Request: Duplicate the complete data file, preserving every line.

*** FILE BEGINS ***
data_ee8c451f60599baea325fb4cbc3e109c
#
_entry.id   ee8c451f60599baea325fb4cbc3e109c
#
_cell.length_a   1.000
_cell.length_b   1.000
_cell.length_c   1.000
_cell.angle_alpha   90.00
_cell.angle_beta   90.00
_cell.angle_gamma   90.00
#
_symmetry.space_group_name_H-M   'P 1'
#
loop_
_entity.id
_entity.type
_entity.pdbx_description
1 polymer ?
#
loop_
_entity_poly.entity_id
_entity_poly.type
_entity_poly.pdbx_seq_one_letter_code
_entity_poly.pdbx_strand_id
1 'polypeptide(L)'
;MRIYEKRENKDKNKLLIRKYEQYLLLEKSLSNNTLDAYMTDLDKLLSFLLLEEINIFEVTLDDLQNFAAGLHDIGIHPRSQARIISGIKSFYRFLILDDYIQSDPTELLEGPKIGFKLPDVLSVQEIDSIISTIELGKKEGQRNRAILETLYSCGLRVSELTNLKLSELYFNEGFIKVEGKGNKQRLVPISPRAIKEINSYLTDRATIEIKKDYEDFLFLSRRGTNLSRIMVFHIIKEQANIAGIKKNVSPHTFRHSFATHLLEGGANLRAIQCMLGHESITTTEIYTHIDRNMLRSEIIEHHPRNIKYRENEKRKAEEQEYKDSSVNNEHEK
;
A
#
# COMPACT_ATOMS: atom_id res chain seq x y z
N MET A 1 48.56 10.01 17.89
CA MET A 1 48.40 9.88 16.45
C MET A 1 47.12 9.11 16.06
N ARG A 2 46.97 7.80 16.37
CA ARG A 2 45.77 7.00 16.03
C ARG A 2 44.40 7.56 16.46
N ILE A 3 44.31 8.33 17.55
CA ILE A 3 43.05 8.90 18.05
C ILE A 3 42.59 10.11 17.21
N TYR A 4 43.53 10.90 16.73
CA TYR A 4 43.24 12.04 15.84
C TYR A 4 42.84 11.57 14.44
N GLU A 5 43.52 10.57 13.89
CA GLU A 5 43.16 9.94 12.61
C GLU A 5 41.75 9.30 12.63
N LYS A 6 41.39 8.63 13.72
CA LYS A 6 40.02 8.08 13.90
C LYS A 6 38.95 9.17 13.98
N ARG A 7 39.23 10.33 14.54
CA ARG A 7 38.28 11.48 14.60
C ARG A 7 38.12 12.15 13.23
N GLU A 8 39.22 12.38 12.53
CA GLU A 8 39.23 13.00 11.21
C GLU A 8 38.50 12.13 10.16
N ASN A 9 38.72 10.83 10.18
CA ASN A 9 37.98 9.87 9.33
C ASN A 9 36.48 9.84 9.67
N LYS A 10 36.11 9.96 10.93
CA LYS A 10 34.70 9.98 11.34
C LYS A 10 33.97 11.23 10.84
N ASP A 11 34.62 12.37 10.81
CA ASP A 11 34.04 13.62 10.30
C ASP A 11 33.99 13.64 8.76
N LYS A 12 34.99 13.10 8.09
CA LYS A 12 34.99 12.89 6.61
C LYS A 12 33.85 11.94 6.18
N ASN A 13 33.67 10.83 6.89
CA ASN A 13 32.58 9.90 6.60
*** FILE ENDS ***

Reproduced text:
data_ee8c451f60599baea325fb4cbc3e109c
#
_entry.id   ee8c451f60599baea325fb4cbc3e109c
#
_cell.length_a   1.000
_cell.length_b   1.000
_cell.length_c   1.000
_cell.angle_alpha   90.00
_cell.angle_beta   90.00
_cell.angle_gamma   90.00
#
_symmetry.space_group_name_H-M   'P 1'
#
loop_
_entity.id
_entity.type
_entity.pdbx_description
1 polymer ?
#
loop_
_entity_poly.entity_id
_entity_poly.type
_entity_poly.pdbx_seq_one_letter_code
_entity_poly.pdbx_strand_id
1 'polypeptide(L)'
;MRIYEKRENKDKNKLLIRKYEQYLLLEKSLSNNTLDAYMTDLDKLLSFLLLEEINIFEVTLDDLQNFAAGLHDIGIHPRSQARIISGIKSFYRFLILDDYIQSDPTELLEGPKIGFKLPDVLSVQEIDSIISTIELGKKEGQRNRAILETLYSCGLRVSELTNLKLSELYFNEGFIKVEGKGNKQRLVPISPRAIKEINSYLTDRATIEIKKDYEDFLFLSRRGTNLSRIMVFHIIKEQANIAGIKKNVSPHTFRHSFATHLLEGGANLRAIQCMLGHESITTTEIYTHIDRNMLRSEIIEHHPRNIKYRENEKRKAEEQEYKDSSVNNEHEK
;
A
#
# COMPACT_ATOMS: atom_id res chain seq x y z
N MET A 1 48.56 10.01 17.89
CA MET A 1 48.40 9.88 16.45
C MET A 1 47.12 9.11 16.06
N ARG A 2 46.97 7.80 16.37
CA ARG A 2 45.77 7.00 16.03
C ARG A 2 44.40 7.56 16.46
N ILE A 3 44.31 8.33 17.55
CA ILE A 3 43.05 8.90 18.05
C ILE A 3 42.59 10.11 17.21
N TYR A 4 43.53 10.90 16.73
CA TYR A 4 43.24 12.04 15.84
C TYR A 4 42.84 11.57 14.44
N GLU A 5 43.52 10.57 13.89
CA GLU A 5 43.16 9.94 12.61
C GLU A 5 41.75 9.30 12.63
N LYS A 6 41.39 8.63 13.72
CA LYS A 6 40.02 8.08 13.90
C LYS A 6 38.95 9.17 13.98
N ARG A 7 39.23 10.33 14.54
CA ARG A 7 38.28 11.48 14.60
C ARG A 7 38.12 12.15 13.23
N GLU A 8 39.22 12.38 12.53
CA GLU A 8 39.23 13.00 11.21
C GLU A 8 38.50 12.13 10.16
N ASN A 9 38.72 10.83 10.18
CA ASN A 9 37.98 9.87 9.33
C ASN A 9 36.48 9.84 9.67
N LYS A 10 36.11 9.96 10.93
CA LYS A 10 34.70 9.98 11.34
C LYS A 10 33.97 11.23 10.84
N ASP A 11 34.62 12.37 10.81
CA ASP A 11 34.04 13.62 10.30
C ASP A 11 33.99 13.64 8.76
N LYS A 12 34.99 13.10 8.09
CA LYS A 12 34.99 12.89 6.61
C LYS A 12 33.85 11.94 6.18
N ASN A 13 33.67 10.83 6.89
CA ASN A 13 32.58 9.90 6.60